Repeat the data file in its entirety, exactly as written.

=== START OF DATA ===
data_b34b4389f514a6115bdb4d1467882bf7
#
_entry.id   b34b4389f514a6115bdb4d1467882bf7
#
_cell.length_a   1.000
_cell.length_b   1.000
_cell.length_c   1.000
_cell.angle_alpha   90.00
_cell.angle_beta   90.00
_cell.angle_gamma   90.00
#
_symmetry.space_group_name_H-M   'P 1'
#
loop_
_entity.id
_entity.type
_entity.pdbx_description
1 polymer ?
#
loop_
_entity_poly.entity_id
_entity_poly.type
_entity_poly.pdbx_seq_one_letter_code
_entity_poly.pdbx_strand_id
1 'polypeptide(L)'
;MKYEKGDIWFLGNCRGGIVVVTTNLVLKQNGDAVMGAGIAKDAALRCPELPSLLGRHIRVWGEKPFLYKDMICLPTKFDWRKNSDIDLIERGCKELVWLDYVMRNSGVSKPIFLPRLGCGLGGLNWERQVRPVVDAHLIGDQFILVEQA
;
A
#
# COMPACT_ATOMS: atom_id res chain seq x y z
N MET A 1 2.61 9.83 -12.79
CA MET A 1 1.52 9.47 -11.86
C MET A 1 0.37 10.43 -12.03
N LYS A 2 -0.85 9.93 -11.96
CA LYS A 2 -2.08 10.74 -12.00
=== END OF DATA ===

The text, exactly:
data_b34b4389f514a6115bdb4d1467882bf7
#
_entry.id   b34b4389f514a6115bdb4d1467882bf7
#
_cell.length_a   1.000
_cell.length_b   1.000
_cell.length_c   1.000
_cell.angle_alpha   90.00
_cell.angle_beta   90.00
_cell.angle_gamma   90.00
#
_symmetry.space_group_name_H-M   'P 1'
#
loop_
_entity.id
_entity.type
_entity.pdbx_description
1 polymer ?
#
loop_
_entity_poly.entity_id
_entity_poly.type
_entity_poly.pdbx_seq_one_letter_code
_entity_poly.pdbx_strand_id
1 'polypeptide(L)'
;MKYEKGDIWFLGNCRGGIVVVTTNLVLKQNGDAVMGAGIAKDAALRCPELPSLLGRHIRVWGEKPFLYKDMICLPTKFDWRKNSDIDLIERGCKELVWLDYVMRNSGVSKPIFLPRLGCGLGGLNWERQVRPVVDAHLIGDQFILVEQA
;
A
#
# COMPACT_ATOMS: atom_id res chain seq x y z
N MET A 1 2.61 9.83 -12.79
CA MET A 1 1.52 9.47 -11.86
C MET A 1 0.37 10.43 -12.03
N LYS A 2 -0.85 9.93 -11.96
CA LYS A 2 -2.08 10.74 -12.00